Saturday, August 05, 2006

Week 115 – Sweet Sorrow

Well, shortly after my expression of displeasure at the way things were going here, with regard to being marginalised and isolated, I got a telephone call regarding a job I had almost forgotten interviewing for (well over a year ago), which offered the enticements of a position with an established company in the UK which will offer me some really valuable experience on a flagship project using the latest systems. Oh yeah, and shedloads (according to this spell-checker, at least) more money.

Oddly enough, once they knew I was leaving, suddenly my colleagues found that they needed me. There is a major project for which somebody made a sizeable time/resourcing miscalculation, which could result in a €50,000 fine being imposed on Grontmij, so for a week Stuart and I were putting in four hours of overtime every night and working the weekend as well. In a heatwave. When the air-conditioning was broken. On the Saturday, it was such a beautiful day that I decided to cycle to the office in only a shirt and jeans. Well, the morning was beautiful. By mid-afternoon we were in the centre of a thunderstorm that forced us to remain in the office until nine o’clock, when we were able to swiftly break for a local bar, where we were once again trapped until 4am. The sacrifices we make to get projects complete, people just don’t understand.

Then, the following week, overtime was cancelled. The week after that, it was restored and then withdrawn again so quickly that no actual work was done. It seems that a few of our ‘colleagues’ resented the additional money we were getting for working longer hours, which they themselves refused to do (there is very much a culture of doing the hours rather than the job, here). Personally, I’ve just got the whole euphoric kick of knowing that, whatever happens, it’s not my responsibility. I’ve tried to explain the concept of prioritisation before, but now I’m leaving. It’s a real shame, because I hate walking away from jobs unfinished, but sometimes you’ve just got to accept the way that things go.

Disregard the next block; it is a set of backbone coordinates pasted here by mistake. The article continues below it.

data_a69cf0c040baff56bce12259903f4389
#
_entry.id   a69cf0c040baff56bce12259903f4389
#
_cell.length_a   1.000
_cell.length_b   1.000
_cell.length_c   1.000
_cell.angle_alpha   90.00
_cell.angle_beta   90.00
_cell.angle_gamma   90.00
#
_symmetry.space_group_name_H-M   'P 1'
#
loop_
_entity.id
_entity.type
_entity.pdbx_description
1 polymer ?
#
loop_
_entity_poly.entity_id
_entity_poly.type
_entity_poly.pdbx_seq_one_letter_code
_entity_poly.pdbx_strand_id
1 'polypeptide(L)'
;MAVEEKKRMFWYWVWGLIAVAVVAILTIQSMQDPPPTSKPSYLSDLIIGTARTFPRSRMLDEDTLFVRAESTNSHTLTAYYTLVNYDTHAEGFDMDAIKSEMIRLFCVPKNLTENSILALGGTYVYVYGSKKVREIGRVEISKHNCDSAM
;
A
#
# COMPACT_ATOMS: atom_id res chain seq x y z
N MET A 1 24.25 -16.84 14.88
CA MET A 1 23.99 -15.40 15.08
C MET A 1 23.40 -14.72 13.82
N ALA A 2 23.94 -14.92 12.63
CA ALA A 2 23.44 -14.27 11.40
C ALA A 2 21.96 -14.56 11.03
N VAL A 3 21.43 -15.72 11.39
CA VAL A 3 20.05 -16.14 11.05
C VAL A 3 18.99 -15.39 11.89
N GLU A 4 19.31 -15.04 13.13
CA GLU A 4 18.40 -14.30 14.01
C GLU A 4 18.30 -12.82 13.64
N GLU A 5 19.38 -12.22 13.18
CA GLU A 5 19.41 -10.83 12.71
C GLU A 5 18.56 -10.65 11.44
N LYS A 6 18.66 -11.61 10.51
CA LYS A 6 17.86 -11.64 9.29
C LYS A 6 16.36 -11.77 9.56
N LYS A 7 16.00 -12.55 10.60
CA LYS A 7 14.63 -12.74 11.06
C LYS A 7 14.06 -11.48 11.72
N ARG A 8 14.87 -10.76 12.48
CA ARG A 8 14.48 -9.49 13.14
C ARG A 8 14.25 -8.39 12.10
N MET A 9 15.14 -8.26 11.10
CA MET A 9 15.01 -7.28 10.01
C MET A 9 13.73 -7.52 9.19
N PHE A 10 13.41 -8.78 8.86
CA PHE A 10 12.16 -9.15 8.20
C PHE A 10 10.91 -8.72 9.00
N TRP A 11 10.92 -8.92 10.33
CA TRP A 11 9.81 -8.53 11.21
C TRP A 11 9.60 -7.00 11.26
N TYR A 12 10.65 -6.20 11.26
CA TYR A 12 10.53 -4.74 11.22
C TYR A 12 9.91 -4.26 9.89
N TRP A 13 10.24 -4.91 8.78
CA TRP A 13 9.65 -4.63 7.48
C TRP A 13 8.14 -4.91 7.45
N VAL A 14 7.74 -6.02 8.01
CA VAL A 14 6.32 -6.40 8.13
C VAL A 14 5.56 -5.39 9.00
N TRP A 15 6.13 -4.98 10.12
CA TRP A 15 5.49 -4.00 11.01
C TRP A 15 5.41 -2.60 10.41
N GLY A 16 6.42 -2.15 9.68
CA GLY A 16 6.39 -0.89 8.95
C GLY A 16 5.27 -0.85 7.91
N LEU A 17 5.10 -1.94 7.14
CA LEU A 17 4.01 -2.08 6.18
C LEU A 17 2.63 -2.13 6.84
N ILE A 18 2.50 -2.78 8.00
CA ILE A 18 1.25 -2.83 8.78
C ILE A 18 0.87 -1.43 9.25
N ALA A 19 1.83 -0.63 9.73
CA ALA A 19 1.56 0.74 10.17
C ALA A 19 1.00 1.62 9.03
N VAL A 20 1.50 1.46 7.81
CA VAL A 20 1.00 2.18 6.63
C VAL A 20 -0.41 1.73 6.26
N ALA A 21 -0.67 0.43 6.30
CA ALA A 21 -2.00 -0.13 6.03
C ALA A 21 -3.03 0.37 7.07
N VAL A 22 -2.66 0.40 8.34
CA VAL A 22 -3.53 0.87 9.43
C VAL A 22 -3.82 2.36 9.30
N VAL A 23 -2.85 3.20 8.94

Speaking of air-conditioning failure, it seems odd that my colleagues still seem to think that shirts are good for two days – I don’t know what that’s about, my shirts are barely good for two hours in this humidity. How can any warm-blooded creature not sweat in these conditions? I switched on a fan and it got switched off again: ostensibly because of the mindless, repetitive noise. This in an office where Slam FM (the radio station with only thirty records, all the same) is played all day. I have tried to make a case that any ‘music’ playing at 120 bpm must agitate air molecules and thus cause the temperature in the building to rise, but nobody seemed to believe me. Party Squad and Ali B are two recent plagues which convince me that the Earth can’t plunge into the heart of the Sun soon enough, whilst the inane whistling on Bob Sinclair’s ‘Love Generation’ just finish it off for me. Oh, and anyone who talks about House artistes or Dance classics needs a full cerebral-cortex service. I’m listening to Toto, INXS, Dire Straits, Massive Attack and Clannad, and I’ve bought some really big, really powerful headphones, just to be on the safe side.

Meanwhile, the laptop which the company lent me gave up the ghost a couple of weeks ago. I spoke to our resident IT guru, who took it apart and looked at it (with some distaste), before binning it. He was amazed it had kept going for as long as it did. I am now able to stay in touch with the outside world thanks only to Fons’ father, Jan, who has lent me his laptop for the remainder of my time here.

Further frustrations in the office, as Pro Rail came back to us with a request to move a signal in the middle of nowhere by one centimetre, on a drawing which isn’t to scale – this from a company who supply us with engineering drawings on which they have missed glaring errors like points which don’t exist and duplicate drawing numbers.